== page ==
A Passion for Purple
Purple; a deep rich shade between Crimson and Violet is a Femme Fatale.
Purple is feminine; a Lady in Lavender, a Maiden in Mauve, a Madam attired in rich Plum, a Vixen in Violet, and sometimes a ‘Shrinking’ Violet. If Purple were a person, she would be female and not always a lady. The beautiful, but murderous orchid (also a term for pale purple) has beautiful flowers, but is a parasite and eventually kills her host.
Purple symbolises royalty and conjures images of pomp and ceremony. For centuries coronation robes have traditionally been purple; soft lilac and sometimes a luxurious, rich, dark hue of Aubergine. In contradiction, the colour Purple does not like to show off and prefers the back to the foreground. Purple is mysterious, sometimes shy and at times shocking. A thick pile, purple, shaggy carpet I encountered recently unsettled me somewhat.
Whether you like, love or hate this girl, avoid her you can’t. She lurks in everyday shadows, shimmers at the edges of clouds and hides in distant mountain tops.
On my artist’s palette, I create the deepest dark tones for shadows by mixing Cadmium red and Pthalo blue, deep purple, the colour of midnight. A palette for portraiture requires a range of purples; blood runs red in blue veins underneath the human skin’s surface. I combine cool and warm reds and blues and add white to mix tints of pure purple.
Impossible to mix on my palette and best used straight from the tube is luminous, shocking pink Magenta. Magenta leans toward purple and is halfway between red and violet; it is the complementary of green as it absorbs all the green light in the spectrum of light.Combinations of purple and pink evoke a seductive or romantic mood especially if accompanied by carbon black. Magenta is feminine and sexy, a provocative lady of the night.Named in 1912,Electric Purple, halfway between Violet and Magenta is thought to be the purest and brightest purple.
A Gentle and Graceful Lady in the Garden
Spring is in full swing, and Jacarandas are in full bloom around Perth, their lilac flowers announcing the approach of another hot summer.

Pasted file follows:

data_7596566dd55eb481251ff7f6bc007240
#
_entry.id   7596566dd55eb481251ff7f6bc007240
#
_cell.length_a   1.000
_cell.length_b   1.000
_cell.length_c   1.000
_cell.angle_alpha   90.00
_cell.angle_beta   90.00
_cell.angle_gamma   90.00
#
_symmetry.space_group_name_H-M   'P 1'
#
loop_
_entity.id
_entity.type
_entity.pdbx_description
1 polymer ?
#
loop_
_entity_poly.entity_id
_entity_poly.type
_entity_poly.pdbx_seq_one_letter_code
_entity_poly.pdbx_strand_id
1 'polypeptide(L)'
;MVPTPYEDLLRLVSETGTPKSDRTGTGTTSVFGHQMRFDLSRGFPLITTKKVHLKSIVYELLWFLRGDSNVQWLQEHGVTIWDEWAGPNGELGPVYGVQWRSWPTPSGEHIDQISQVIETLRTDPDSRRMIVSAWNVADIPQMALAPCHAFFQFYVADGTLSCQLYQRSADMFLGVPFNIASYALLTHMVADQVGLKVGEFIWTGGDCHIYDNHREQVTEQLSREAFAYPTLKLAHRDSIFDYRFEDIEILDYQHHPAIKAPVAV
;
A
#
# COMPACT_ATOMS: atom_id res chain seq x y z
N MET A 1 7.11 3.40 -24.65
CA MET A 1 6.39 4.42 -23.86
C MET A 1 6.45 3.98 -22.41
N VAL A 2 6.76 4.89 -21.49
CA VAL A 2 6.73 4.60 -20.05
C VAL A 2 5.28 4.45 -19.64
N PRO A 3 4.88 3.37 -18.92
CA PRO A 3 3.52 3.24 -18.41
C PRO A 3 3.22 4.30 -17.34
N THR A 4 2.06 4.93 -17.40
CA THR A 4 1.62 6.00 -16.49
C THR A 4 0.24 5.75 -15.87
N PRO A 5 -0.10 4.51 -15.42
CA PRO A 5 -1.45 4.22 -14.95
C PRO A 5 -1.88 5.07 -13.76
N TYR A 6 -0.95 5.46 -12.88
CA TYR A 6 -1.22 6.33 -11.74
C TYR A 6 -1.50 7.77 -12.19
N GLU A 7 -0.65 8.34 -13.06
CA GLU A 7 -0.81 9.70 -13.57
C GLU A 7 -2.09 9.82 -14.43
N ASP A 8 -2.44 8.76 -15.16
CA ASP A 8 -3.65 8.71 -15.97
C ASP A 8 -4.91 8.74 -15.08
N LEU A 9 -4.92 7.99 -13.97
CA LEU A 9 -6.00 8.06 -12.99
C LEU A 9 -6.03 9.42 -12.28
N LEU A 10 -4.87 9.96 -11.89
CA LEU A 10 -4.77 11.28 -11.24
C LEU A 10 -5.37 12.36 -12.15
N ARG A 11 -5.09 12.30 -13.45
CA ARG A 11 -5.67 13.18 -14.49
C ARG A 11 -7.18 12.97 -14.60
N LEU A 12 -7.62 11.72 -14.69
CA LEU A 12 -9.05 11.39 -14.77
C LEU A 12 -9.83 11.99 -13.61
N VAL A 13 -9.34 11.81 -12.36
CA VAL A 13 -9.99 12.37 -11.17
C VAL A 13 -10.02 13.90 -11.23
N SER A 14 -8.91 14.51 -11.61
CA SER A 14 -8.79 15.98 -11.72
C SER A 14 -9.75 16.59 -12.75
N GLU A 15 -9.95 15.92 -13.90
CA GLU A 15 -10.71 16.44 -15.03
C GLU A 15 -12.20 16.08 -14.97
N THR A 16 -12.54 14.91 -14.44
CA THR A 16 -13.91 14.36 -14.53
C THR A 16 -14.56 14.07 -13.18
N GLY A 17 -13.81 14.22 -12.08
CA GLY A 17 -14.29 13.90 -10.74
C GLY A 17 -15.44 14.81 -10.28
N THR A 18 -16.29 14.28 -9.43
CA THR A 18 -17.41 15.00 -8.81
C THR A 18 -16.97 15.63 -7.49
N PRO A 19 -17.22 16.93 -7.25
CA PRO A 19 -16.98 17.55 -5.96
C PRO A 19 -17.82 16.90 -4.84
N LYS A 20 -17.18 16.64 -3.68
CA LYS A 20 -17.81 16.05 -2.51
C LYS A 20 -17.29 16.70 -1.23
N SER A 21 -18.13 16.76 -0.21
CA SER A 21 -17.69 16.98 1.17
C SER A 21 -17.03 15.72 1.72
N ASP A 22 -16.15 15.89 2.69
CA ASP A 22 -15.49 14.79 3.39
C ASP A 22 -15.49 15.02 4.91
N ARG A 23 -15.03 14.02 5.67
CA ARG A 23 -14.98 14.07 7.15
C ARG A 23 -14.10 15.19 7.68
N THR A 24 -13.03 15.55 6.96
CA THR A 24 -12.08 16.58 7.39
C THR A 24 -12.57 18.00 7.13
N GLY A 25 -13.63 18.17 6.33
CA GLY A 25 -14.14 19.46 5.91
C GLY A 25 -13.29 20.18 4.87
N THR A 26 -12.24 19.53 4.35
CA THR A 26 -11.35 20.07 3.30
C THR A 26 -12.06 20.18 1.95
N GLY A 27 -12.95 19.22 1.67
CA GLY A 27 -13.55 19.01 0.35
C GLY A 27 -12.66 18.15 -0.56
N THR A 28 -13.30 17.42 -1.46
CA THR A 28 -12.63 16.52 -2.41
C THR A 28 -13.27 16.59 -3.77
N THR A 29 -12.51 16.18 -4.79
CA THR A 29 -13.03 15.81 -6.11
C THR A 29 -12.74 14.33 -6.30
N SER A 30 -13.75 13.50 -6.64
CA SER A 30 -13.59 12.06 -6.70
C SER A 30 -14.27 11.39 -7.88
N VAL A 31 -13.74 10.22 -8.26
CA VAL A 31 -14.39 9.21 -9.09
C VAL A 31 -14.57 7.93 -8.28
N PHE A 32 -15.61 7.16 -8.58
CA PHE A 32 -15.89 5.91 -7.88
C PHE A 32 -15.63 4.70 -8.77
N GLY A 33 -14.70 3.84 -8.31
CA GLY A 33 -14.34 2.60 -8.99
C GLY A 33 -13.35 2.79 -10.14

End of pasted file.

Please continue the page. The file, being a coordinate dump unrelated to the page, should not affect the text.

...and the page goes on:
I am feeling ambivalent about their tiny flowers; they carpet my patio in a gorgeous shade of lavender but require hours to sweep.
Bougainvillaeas are ‘dressed to the nines’ in their brilliant pink, mauve and amaranthine splendour; it will be a month or two before fragrant lilac trusses adorn the Wisteria.
Vincent Van Gogh loved delicately perfumed irises and painted them in lilac-blue. The blue–ish purple petals of the Saffron flower is shown to perfection by the complimenting warm yellow centre of the bloom.
There is an association between mauve and the elderly. The colour lavender stirs up images of mature ladies with mauve/blue rinses. Soft shades of purple are soothing and calming and bring life’s stresses into peaceful perspective like perhaps a woman of mature years would.
Lilac is a classic colour choice for the walls of hospices. Serene Lavender hues create a tranquil mood and have been the symbolic colour of piety, mourning and penitence.
Forever popular Purple Pigments
For centuries blackberries, mulberries, sea snails and sea urchins usually in combination with ammonia (urine) were used to extract the sought after purple pigment. Synthetic, organic pigments, such as mauveine (named after the mallow flower) and fuchsine later became available. Quinacridone came onto the market in the 1950’s and is still widely used today.
A Passion for Purple
Purple reminds of ‘melt in the mouth’ creamy chocolate
A lengthy legal battle has been fought between chocolate manufacturers, Nestle and Cadbury over the right of ownership of the distinctive purple colour. To date, neither has won the sole right to register the colour under their name, as a trademark Pantone colour. The names ‘True Purple’ and ‘Patriarch Purple’ were coined in 1925, this hue is halfway between red and blue and its value exactly halfway between black and white.
In the Sixties, blue pigments were added to Fluorescent Magenta to make ‘Fluorescent Purple’ or ‘Psychedelic Purple’ that was favoured by the Hippies.
For centuries, we have enjoyed drinking wine made from the noble purple grape. The colour, purple, is pertinent on my palette without it, I could never achieve the deepest of dark shadows in my paintings